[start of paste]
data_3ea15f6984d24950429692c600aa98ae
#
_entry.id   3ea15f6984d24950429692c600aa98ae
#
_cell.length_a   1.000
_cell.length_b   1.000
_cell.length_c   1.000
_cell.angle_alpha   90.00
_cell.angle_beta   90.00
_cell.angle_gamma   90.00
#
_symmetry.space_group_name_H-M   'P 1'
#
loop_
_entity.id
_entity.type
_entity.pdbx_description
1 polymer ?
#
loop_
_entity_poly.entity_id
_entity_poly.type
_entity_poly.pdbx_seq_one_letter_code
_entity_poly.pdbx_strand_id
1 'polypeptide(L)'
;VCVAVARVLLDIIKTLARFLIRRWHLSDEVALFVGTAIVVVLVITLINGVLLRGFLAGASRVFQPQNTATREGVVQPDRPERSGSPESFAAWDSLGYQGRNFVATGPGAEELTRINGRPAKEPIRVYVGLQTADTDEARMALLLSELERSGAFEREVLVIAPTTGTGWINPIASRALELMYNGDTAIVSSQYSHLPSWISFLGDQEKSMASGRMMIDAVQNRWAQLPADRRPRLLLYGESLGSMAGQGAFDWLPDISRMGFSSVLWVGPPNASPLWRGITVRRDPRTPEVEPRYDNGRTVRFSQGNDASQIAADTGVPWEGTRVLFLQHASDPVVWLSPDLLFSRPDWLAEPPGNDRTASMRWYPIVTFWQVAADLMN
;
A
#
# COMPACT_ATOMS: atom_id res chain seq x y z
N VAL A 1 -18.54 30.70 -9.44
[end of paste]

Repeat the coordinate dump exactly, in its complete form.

data_3ea15f6984d24950429692c600aa98ae
#
_entry.id   3ea15f6984d24950429692c600aa98ae
#
_cell.length_a   1.000
_cell.length_b   1.000
_cell.length_c   1.000
_cell.angle_alpha   90.00
_cell.angle_beta   90.00
_cell.angle_gamma   90.00
#
_symmetry.space_group_name_H-M   'P 1'
#
loop_
_entity.id
_entity.type
_entity.pdbx_description
1 polymer ?
#
loop_
_entity_poly.entity_id
_entity_poly.type
_entity_poly.pdbx_seq_one_letter_code
_entity_poly.pdbx_strand_id
1 'polypeptide(L)'
;VCVAVARVLLDIIKTLARFLIRRWHLSDEVALFVGTAIVVVLVITLINGVLLRGFLAGASRVFQPQNTATREGVVQPDRPERSGSPESFAAWDSLGYQGRNFVATGPGAEELTRINGRPAKEPIRVYVGLQTADTDEARMALLLSELERSGAFEREVLVIAPTTGTGWINPIASRALELMYNGDTAIVSSQYSHLPSWISFLGDQEKSMASGRMMIDAVQNRWAQLPADRRPRLLLYGESLGSMAGQGAFDWLPDISRMGFSSVLWVGPPNASPLWRGITVRRDPRTPEVEPRYDNGRTVRFSQGNDASQIAADTGVPWEGTRVLFLQHASDPVVWLSPDLLFSRPDWLAEPPGNDRTASMRWYPIVTFWQVAADLMN
;
A
#
# COMPACT_ATOMS: atom_id res chain seq x y z
N VAL A 1 -18.54 30.70 -9.44